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politic, that draws all the nourishment to himself, and starves the neighbouring parts, than a regular member, that contents itself with such a share as is proportionate to its own bulk and magnitude, and gladly permits his fellow-members to live and thrive as well as he. So that for any man, in his dealings with others, to take advantage from their necessity or ignorance, to oppress or overreach them; to use them cruelly, so as wilfully to damnify them; or hardly, so as either to rake all the advantage to himself, or not to allow them such a competent share of it as is necessary to support and maintain them according to their rank and station ; is an injurious invasion of that natural right, which the very end and design of human society gives them.

And thus you see what are the natural rights of men, considered as rational creatures inhabiting mortal bodies, and united to one another by natural relations and society; all which rights are inherent in them antecedently to all human laws and constitutions; and though there had never been any other law but that of nature, yet they might have justly claimed them of one another, as eternal dues which no laws can cancel, no custom dissolve, no circumstances make void or abrogate. So that to do justly with respect to men's natural rights, is to render them what we owe them by the obligations of nature, as they are rational creatures; to treat them equitably, to do them all the good we can justly desire they should do to us, if we were in their circumstances; quietly to permit them to judge for themselves, without endeavouring to tyrannize over their minds by persecuting, censuring, and reviling them, because they are not of our opinion ; to suffer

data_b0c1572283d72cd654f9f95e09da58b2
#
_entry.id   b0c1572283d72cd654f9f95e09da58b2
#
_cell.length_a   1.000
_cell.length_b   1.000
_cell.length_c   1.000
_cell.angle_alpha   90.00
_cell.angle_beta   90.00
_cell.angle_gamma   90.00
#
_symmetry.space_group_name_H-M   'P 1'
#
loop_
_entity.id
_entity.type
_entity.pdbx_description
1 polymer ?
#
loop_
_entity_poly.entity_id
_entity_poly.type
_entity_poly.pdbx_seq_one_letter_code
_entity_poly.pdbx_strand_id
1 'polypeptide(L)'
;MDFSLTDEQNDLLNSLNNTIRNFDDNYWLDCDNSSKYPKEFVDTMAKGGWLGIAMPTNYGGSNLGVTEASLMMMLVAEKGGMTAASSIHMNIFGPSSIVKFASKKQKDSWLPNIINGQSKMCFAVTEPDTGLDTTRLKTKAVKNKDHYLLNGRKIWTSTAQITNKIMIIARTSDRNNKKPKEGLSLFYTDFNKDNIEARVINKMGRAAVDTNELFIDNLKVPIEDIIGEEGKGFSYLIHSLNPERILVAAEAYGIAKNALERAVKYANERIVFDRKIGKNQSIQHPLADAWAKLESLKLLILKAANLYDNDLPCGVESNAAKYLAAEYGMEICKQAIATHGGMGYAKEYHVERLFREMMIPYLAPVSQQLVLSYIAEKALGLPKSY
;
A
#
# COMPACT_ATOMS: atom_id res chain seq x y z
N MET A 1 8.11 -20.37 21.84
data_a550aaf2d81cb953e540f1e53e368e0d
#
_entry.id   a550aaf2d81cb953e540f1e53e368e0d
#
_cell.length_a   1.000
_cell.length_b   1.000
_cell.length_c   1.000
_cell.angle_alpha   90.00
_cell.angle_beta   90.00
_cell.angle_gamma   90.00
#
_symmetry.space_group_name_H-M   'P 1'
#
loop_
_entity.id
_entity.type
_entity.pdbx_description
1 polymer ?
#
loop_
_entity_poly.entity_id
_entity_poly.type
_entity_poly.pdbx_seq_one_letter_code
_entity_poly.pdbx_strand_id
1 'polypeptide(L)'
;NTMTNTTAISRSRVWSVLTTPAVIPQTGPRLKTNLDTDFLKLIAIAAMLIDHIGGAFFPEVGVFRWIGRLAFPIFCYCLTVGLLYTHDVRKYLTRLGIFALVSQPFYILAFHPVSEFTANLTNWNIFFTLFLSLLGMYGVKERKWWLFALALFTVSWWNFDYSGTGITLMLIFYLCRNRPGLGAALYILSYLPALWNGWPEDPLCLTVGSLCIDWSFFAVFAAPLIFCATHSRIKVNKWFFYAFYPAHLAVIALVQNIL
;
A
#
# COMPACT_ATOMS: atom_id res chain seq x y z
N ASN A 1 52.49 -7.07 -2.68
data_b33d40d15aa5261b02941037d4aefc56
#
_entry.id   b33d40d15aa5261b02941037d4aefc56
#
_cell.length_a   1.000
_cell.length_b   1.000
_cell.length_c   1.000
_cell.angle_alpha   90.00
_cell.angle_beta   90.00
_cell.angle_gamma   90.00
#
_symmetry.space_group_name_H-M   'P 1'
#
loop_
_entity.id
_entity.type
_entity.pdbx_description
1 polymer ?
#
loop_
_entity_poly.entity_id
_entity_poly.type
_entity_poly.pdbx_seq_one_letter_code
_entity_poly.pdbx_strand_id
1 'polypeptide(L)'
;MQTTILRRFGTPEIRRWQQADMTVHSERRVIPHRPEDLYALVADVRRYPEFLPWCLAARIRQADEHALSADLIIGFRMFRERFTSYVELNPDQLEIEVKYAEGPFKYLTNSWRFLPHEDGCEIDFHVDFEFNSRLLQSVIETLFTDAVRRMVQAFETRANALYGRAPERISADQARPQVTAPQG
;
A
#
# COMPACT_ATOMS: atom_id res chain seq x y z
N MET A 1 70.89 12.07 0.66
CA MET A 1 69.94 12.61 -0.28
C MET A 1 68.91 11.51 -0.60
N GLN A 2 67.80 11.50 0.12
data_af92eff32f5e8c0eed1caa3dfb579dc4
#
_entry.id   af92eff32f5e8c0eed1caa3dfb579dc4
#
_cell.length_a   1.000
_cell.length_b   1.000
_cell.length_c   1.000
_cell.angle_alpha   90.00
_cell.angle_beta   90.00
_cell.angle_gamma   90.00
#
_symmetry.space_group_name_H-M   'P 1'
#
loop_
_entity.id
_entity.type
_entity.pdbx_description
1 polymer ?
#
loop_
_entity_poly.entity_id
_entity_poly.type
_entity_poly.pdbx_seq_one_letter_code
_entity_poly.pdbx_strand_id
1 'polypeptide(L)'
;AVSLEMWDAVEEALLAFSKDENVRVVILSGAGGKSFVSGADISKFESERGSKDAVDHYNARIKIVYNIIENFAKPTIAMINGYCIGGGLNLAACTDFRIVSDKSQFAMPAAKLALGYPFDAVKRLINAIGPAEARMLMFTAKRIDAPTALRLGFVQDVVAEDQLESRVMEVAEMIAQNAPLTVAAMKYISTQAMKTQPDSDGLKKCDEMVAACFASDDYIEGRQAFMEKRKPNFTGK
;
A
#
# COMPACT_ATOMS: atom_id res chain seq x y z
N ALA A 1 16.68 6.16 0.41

them freely to comply with the dictates of right reason, and not to put them, either by force, command, or presumption, upon any wicked and unreasonable act; in a word, to pay them all those fair respects that are due to the dignity of human nature, to treat them courteously and humanely, and not to bespeak or use them as if they were so many dogs or brute animals; these are eternal dues, which every rational creature owes to his own kind, and which we cannot withhold from one another without high injustice to human nature. But then, as we are rational creatures inhabiting these mortal bodies, we are obliged in justice not to maim, or destroy, or captivate one another's bodies; unless it be in the necessary defence of our own lives, estates, or liberties; not to deprive one another of our necessary livelihood and subsistence; but out of our abundance to supply the pinching necessities of the poor and needy. These things we owe one another as we are all the tenants of God, sent down into this lower world, and quartered in these houses of clay; and if we rob one another of what we are thus entitled to by the present state and condition of our being, we are extremely unjust to God and to each other. Again, as we are rational creatures united to each other by natural relations, we are obliged to render to each other all those respects and duties which the nature of our relation calls for; as we are parents, to love, and instruct, and make suitable provision for our children; as we are children, to love and reverence, succour and obey our parents; as we are brethren or natural kindred, to love and honour, succour and relieve one another: and if we withhold from each other any of these rights or dues, which the nature of our relation calls for, we make an injurious inroad 'upon the most sacred rights and enclosures of nature. Lastly, as we are rational creatures united to one another by natural society, we owe love and peace, truth and credit, protection and participation of profit to one another. Whilst therefore we hate and malign, and vex and disturb each other; whilst we lie and equivocate, and violate our promises and oaths; whilst we refuse to defend each other's lives, estates, and reputation; and usurp all the profits of our exchange and intercourse, not allowing those whom we deal with a sufficient share to subsist and live by; we trample upon all the natural rights of human society, and demean ourselves as open enemies and outlaws to mankind.